The changing perception of the ‘geek’ could be the turning point for Britain in its fight to keep pace with countries like China, Japan and Estonia – who have had coding in schools for years. Learning to code and spending time programming are no longer the activity of ‘geeks and nerds’ as digital natives are driving the demand to improve their skills and potentially bridge the UK’s massive skills gap.

Being a geek is finally cool. Look at the Victoria’s Secret model who’s also a programmer – everyone wants to be a ‘geek’ now and it is fuelling the demand that we need to fill the constantly growing tech skills gap. I work really closely with schools, colleges and universities across the country and the young people I’ve spoken to are crying out to learn how the internet works, how to create their own apps and programmes.

Kids no longer want to take their bikes apart to find out how they work, they want to take their computers to bits and find out what runs them – both physically and in terms of the coding that is running their everyday worlds.

In July 2013, education secretary Michael Gove announced that for the first time the national curriculum would include programming and coding. He said: “For the first time children will be learning to programme computers. It will raise standards across the board – and allow our children to compete in the global race.”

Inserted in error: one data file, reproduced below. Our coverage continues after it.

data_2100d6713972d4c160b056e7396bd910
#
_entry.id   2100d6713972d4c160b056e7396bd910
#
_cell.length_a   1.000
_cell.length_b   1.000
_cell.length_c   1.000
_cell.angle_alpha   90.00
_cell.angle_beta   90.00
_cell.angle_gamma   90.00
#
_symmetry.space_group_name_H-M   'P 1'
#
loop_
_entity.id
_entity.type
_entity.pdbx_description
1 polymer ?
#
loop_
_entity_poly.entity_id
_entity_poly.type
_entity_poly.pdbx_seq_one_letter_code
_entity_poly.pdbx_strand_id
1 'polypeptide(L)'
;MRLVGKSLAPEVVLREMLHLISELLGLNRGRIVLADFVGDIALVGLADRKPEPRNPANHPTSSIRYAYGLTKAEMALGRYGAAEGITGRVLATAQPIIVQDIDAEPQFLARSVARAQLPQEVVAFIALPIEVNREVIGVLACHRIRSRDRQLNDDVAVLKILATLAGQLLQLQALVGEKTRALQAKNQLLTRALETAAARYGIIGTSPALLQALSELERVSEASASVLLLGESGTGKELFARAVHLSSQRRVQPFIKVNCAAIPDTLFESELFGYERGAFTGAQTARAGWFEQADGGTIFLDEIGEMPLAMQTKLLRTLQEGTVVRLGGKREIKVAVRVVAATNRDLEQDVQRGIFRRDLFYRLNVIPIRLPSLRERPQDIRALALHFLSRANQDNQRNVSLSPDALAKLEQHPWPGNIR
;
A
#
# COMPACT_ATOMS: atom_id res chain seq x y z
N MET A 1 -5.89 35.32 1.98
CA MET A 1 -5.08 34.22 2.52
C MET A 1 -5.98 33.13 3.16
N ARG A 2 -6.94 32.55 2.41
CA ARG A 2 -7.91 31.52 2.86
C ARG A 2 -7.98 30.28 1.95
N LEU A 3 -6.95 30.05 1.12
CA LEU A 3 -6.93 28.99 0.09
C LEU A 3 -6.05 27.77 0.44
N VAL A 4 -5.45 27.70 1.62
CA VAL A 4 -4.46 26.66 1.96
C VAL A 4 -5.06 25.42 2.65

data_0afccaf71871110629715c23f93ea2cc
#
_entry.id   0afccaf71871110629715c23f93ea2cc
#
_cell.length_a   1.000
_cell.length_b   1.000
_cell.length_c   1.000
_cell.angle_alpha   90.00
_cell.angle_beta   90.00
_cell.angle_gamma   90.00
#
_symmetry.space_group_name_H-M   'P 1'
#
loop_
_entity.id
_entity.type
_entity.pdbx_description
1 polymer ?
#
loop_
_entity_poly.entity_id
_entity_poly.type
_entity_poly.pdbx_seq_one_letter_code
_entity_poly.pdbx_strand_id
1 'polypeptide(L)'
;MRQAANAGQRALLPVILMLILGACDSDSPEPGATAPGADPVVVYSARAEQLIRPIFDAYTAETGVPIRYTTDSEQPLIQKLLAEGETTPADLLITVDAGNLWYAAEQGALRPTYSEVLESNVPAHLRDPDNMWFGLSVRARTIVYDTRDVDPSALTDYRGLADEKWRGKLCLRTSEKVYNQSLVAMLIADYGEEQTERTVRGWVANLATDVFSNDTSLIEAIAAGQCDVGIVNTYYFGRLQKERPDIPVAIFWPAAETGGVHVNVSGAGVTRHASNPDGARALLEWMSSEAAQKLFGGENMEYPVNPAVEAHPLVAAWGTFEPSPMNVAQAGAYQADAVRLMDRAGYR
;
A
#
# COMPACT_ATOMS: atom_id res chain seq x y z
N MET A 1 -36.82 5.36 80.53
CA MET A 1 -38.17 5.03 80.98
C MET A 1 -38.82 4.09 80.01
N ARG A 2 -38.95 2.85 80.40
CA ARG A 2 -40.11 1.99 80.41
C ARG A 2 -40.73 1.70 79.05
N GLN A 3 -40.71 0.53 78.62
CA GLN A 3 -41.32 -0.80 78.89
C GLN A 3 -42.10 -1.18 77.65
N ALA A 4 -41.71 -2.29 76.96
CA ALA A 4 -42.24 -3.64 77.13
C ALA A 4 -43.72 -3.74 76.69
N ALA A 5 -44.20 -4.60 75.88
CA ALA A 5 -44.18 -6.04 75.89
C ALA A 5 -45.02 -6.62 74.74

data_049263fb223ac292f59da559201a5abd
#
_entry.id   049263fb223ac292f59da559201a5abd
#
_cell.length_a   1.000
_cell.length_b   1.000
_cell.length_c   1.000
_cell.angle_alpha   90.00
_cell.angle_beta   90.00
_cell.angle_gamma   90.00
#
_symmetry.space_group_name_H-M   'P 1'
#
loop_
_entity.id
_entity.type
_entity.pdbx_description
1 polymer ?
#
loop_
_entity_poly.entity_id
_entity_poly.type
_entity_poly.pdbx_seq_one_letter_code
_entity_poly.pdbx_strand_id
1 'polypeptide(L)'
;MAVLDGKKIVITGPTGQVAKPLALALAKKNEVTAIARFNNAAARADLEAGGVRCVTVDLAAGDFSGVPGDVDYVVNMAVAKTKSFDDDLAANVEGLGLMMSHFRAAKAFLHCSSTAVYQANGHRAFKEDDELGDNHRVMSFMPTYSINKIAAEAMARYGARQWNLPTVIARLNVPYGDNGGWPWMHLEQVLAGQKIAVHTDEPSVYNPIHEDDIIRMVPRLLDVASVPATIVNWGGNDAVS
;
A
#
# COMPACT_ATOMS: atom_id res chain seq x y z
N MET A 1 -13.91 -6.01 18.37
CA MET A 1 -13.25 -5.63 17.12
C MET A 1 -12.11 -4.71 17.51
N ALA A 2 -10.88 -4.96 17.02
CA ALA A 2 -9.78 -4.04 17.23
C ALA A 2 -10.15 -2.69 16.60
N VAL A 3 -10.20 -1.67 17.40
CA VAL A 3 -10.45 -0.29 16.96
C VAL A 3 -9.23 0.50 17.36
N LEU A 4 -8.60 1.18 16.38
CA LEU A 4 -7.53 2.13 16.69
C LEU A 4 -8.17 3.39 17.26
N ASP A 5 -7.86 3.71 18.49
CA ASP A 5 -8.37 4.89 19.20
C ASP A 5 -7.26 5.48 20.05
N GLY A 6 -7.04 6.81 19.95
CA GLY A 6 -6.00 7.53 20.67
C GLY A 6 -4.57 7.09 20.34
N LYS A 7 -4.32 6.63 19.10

Manchester Digital founder Shaun Fensom believes that this is pivotal in the success of the country’s future. He said: “The penny has finally dropped that teaching kids coding is a good idea. Back in the 1980s it was fantastic, everybody was learning how to code, but that just disappeared. We wouldn’t have a games industry if it hadn’t have been for that.

“There has been a culture change in that the notion of geek is cool, coding has finally taken route and that can only be good because we have a skills crisis in terms of the supply of the technical skills, and the demand is getting bigger rather than smaller.”

Herb Kim founder of the Thinking Digital Conference believes that the pace of change within the technology industry is so rapid that we will never be able to keep up. Kim said: “Eddie O’Bark argues that the pace of change now has outstripped any human’s ability to actually keep up with it, and yes if you think about the amount of data we have to absorb, we’re failing at it clearly. I think we’re at a point where the pace of change isn’t just faster, but it’s faster than our capabilities to deal with it.”

Tom Cheesewright, applied futurist at Book of the Future, believes that there is still hope. He said: “I would still argue that it’s always been this way, just slower, but we are on the ramp. We could soon be at a point where computer power exceeds brain power!”

Making such great progress with technology education is only going to be a good thing in a world where both professionally and personally we’re becoming ever-more reliant on technology to live. Whether or not the computers of the future outstrip the brain power of engineers, we will still need people to maintain the machines and develop them further. We’re at a turning point and as a technology entrepreneur it is really exciting to see.